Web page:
Amsterdam 1928

Two very different films from the same event, using mostly the same footage. That one is phenomenally better than the other is a testament to great editing.

Unlike the previous entries in this Olympic series, this time I’m writing about two film made for the same event. Films that are shockingly different in quality, ambition, and execution, in spite of the fact they use almost entirely the same footage. These two wildly different approaches to documentary cinema provide one of the best examples I’ve ever seen of the power and importance of editing.

The Amsterdam Olympics were originally filmed by an Italian production studio run by Italy’s fascist dictator, Benito Mussolini. When the Dutch found out who was in charge, they were fairly understandably displeased. So displeased, in fact, they refused to screen the finished film, and demanded the IOC do something about it. Ultimately, a German studio was hired to take the existing footage and produce an entirely new film.

The difference between the two films is stark. The Italian production is four hours long, and unbelievably workmanlike. It’s still interesting to see for the historical details, but as a film it’s pretty awful. It’s boring. And more than just being boring, it’s also mostly incomprehensible. It’s hard to believe a four hour film would be lacking in details, but there you have it. We get races that cut off midway through. We see every preliminary heat, or throw, but with no information as to who won. We see events where we have no idea who anyone is, or what is actually happening. The entire thing is a mess.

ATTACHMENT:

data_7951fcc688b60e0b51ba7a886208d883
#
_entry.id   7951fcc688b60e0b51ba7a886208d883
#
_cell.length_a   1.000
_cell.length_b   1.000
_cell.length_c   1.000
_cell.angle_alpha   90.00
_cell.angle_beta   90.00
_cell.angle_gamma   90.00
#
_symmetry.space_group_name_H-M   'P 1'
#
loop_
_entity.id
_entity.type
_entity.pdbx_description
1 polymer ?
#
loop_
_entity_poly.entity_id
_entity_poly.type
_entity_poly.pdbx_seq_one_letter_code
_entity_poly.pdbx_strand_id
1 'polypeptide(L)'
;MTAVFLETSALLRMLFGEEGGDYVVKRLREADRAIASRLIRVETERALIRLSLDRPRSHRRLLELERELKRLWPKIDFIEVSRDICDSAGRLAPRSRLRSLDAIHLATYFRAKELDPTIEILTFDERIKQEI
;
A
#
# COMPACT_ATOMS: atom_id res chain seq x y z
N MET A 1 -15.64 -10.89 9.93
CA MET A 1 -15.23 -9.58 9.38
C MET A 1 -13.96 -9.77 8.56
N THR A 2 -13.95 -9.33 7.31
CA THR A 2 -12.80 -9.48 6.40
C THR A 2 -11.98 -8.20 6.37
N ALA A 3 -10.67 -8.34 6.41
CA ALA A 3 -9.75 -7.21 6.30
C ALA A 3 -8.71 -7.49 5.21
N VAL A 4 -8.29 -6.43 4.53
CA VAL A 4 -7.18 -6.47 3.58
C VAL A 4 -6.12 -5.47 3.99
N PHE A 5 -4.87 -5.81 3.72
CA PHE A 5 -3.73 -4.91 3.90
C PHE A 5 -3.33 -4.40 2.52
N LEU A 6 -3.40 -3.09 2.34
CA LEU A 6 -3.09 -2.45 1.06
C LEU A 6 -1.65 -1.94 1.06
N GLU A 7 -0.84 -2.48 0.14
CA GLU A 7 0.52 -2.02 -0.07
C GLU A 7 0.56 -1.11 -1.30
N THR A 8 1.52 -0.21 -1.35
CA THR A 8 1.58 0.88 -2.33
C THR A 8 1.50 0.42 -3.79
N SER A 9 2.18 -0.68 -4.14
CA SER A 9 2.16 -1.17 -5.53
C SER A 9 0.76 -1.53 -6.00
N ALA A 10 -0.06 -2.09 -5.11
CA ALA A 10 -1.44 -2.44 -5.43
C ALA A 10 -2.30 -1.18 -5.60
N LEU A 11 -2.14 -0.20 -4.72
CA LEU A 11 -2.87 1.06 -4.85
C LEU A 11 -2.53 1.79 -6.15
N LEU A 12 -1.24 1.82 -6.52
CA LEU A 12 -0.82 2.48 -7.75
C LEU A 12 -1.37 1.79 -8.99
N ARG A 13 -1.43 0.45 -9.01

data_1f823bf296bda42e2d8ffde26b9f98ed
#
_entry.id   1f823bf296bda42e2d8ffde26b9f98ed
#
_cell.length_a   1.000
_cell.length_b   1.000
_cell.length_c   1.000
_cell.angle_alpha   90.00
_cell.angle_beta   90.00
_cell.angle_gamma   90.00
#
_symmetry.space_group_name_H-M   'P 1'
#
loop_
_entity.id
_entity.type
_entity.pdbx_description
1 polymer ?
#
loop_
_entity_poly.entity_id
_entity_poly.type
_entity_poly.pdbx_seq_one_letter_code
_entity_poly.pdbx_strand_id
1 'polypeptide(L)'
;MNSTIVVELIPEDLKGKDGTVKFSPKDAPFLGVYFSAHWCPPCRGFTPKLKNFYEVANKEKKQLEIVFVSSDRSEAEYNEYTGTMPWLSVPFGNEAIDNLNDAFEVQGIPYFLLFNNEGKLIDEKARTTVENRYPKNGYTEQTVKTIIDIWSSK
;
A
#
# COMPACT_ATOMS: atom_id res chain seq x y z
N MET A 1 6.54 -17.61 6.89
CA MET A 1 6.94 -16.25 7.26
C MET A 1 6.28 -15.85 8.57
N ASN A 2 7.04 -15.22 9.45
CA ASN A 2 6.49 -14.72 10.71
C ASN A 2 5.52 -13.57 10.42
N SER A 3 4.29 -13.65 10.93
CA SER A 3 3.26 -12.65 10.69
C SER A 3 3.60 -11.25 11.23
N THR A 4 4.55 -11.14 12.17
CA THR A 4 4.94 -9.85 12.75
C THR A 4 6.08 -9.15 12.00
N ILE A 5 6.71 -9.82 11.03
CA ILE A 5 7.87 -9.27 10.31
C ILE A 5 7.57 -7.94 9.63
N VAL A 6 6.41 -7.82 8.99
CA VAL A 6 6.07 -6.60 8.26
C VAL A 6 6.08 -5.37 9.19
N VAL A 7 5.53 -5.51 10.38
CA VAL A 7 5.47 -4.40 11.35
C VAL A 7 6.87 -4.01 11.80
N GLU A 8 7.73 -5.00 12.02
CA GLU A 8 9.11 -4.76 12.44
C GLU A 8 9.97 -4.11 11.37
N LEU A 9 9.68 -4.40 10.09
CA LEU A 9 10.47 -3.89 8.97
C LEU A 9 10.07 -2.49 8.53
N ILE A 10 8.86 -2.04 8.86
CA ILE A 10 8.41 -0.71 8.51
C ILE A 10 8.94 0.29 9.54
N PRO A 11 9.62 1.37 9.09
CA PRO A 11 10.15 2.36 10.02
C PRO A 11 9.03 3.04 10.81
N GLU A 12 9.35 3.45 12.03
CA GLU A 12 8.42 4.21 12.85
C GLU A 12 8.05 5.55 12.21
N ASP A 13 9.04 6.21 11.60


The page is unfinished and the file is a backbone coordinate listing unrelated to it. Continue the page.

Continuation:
The German re-cut, on the other hand, is really pretty good. It’s an hour shorter, but feels far more useful and memorable. It’s packed with funny intertitles, useful details, and innovative ways to show what’s actually happening. It was so great to see the same games, but feel like I had an idea of what actually happened. I learned a ton about the people and nations involved. I’ve never seen so stark and straightforward an example of the power of film editing. By cutting correctly, sequencing well, and using useful intertitles, a painful experience turned into something I enjoyed watching.